Unions urge members, Democrats to rally against Walmart
Labor leaders say retailer pays workers below-scale wages
Union leaders called on members and others at a Democratic Party rally last week to protest at upcoming meetings throughout the East Bay where operating permits for Walmart grocery stores will be considered.
First up for the union protests is a public hearing scheduled March 14 before the Pleasanton Planning Commission.
The commission will hear an appeal by Linda Martin and Angela Willmes, both Pleasanton residents, asking the commission to overturn an approval of a zoning administrator's recommendation to allow Walmart to move into the former Nob Hill store in the Meadow Plaza Shopping Center. The shopping center is located on Santa Rita Road just south of West Las Positas Boulevard.
The union spokesmen made their pitch for support in battling proposed Walmart Neighborhood Markets in Pleasanton, San Ramon and other East Bay cities. Their pleas came at a rally in the International Brotherhood of Electrical Workers hall in Dublin where 350 were waiting to hear comments from Congressman Pete Stark, who is seeking re-election in the new 15th Congressional District, and his challenger, fellow Democrat Eric Swalwell, an Alameda County deputy district attorney and Dublin City Councilman.
Union representatives urged the crowd, and especially union members, to attend the March 14 meeting in Pleasanton to show their unified objections to allowing Walmart to open one of its Neighborhood Markets at the Nob Hill site. Union leaders said Walmart pays its employees below-union scale wages, denies part-timers health insurance, and then sells groceries at lower prices than the larger supermarkets can afford, threatening smaller grocers.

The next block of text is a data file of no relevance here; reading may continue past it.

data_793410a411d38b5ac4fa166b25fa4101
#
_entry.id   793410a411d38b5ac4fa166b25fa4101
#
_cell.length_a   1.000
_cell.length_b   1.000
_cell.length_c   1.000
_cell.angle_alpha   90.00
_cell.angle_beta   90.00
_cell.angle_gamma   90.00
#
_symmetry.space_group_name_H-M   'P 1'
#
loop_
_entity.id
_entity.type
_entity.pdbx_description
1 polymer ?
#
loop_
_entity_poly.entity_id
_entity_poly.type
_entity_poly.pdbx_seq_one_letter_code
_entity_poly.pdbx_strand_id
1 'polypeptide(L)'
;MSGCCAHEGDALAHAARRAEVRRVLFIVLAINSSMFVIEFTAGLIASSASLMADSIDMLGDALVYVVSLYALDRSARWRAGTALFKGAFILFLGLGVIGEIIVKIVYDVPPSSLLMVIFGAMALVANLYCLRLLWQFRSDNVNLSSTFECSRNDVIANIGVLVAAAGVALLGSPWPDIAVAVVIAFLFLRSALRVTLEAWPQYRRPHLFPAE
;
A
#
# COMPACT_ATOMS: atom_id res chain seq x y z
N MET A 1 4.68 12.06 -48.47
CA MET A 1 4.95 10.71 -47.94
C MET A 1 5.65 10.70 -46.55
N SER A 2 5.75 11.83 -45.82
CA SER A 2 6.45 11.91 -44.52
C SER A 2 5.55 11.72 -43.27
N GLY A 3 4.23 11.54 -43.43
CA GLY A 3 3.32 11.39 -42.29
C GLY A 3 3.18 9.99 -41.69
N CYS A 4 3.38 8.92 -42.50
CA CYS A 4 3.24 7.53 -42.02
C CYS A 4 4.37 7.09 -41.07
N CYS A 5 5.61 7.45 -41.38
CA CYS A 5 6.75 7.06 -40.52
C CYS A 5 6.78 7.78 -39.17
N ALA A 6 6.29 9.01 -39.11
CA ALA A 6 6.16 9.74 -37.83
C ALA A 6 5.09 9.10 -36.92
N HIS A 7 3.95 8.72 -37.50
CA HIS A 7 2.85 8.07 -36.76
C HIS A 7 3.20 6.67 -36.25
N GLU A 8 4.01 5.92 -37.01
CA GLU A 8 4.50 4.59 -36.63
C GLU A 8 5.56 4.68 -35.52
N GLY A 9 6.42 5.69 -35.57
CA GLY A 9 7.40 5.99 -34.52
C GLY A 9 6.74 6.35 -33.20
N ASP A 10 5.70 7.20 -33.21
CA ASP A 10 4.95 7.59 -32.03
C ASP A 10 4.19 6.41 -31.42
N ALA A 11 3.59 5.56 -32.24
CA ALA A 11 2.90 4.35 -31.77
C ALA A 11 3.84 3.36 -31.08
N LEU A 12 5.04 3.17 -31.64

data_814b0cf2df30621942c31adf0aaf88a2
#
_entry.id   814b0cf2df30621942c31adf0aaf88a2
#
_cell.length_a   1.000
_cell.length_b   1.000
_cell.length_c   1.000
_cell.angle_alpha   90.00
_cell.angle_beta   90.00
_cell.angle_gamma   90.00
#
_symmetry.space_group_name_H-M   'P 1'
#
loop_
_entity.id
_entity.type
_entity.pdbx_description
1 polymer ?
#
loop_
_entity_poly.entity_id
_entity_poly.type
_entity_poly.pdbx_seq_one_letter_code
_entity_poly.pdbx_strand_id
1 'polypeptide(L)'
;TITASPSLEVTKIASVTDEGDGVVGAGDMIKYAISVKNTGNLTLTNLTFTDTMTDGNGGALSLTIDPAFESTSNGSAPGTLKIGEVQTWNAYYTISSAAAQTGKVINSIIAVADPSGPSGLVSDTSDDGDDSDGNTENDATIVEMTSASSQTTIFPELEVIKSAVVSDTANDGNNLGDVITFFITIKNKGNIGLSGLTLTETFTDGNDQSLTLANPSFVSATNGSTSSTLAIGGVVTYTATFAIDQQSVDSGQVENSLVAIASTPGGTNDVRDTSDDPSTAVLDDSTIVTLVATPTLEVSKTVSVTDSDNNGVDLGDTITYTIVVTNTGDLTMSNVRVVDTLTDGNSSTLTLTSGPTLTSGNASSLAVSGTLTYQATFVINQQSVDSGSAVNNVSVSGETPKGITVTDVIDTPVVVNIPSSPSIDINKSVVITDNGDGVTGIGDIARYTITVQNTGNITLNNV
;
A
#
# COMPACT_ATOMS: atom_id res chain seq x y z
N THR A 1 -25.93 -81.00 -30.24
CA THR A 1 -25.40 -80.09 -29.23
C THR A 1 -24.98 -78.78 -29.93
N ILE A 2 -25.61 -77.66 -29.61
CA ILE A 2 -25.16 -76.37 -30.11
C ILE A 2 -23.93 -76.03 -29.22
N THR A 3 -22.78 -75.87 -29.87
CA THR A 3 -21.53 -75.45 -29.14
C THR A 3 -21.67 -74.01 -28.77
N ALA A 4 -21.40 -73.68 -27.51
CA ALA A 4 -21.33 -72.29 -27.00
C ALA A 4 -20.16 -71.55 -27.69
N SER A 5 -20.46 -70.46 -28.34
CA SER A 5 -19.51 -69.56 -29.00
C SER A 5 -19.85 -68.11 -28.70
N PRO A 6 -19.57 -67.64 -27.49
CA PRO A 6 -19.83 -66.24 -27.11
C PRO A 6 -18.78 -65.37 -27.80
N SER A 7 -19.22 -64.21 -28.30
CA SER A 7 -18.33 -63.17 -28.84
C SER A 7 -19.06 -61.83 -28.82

More than 150 packed a Pleasanton City Council meeting Feb. 7 when the council, in a 4-1 vote, approved an item on the consent calendar that said Walmart could reopen the Nob Hill market because no major changes would be made to the provisions of the operating permit that governed Nob Hill.
Councilman Matt Sullivan voted against the recommendation. And while the other four on the council voted in favor, their vote came after City Attorney Jonathan Lowell explained in detail that their approval could be appealed, which it now has. It's likely that the same group of protestors and supporters of the Walmart bid will be at the Planning Commission hearing. And, no matter how the commission votes, it's also likely that the "losing" side will appeal that decision back to the City Council for another public hearing all over again.
This all makes it likely that Walmart won't have an answer on its Nob Hill bid before late spring or early summer.
The delays don't please Tom Foley, the property manager of Meadow Plaza Shopping Center where the empty Nob Hill store is located.
"Since Nob Hill Foods closed in 2010, our center has been without an anchor tenant," he said. "We have worked hard to find a business to locate in the vacant building. We are very pleased that the Walmart Neighborhood grocery has stepped up."
Foley said that since Nob Hill closed, smaller businesses at Meadow Plaza have closed with the vacancy rate now 67% there and 30% at the adjoining Santa Rita Center on the West Las Positas side of the shopping and service business complex.
At the Feb. 7 meeting, nearly a third attending wore bright yellow lapel stickers reading: "Give our Pleasanton a voice! No Wal-Mart."
A union steward stood outside the Civic Center door leading to the council chamber checking in those who had agreed to support the effort by several unions to deny the Walmart application.
With the IBEW's appeal to Democrats at the Stark-Swalwell "smack-down," as it was called, more protestors are expected at the March 14 Planning Commission meeting, which will be held in council chamber at the Pleasanton Civic Center, 200 Old Bernal Ave. The meeting will start at 7 p.m.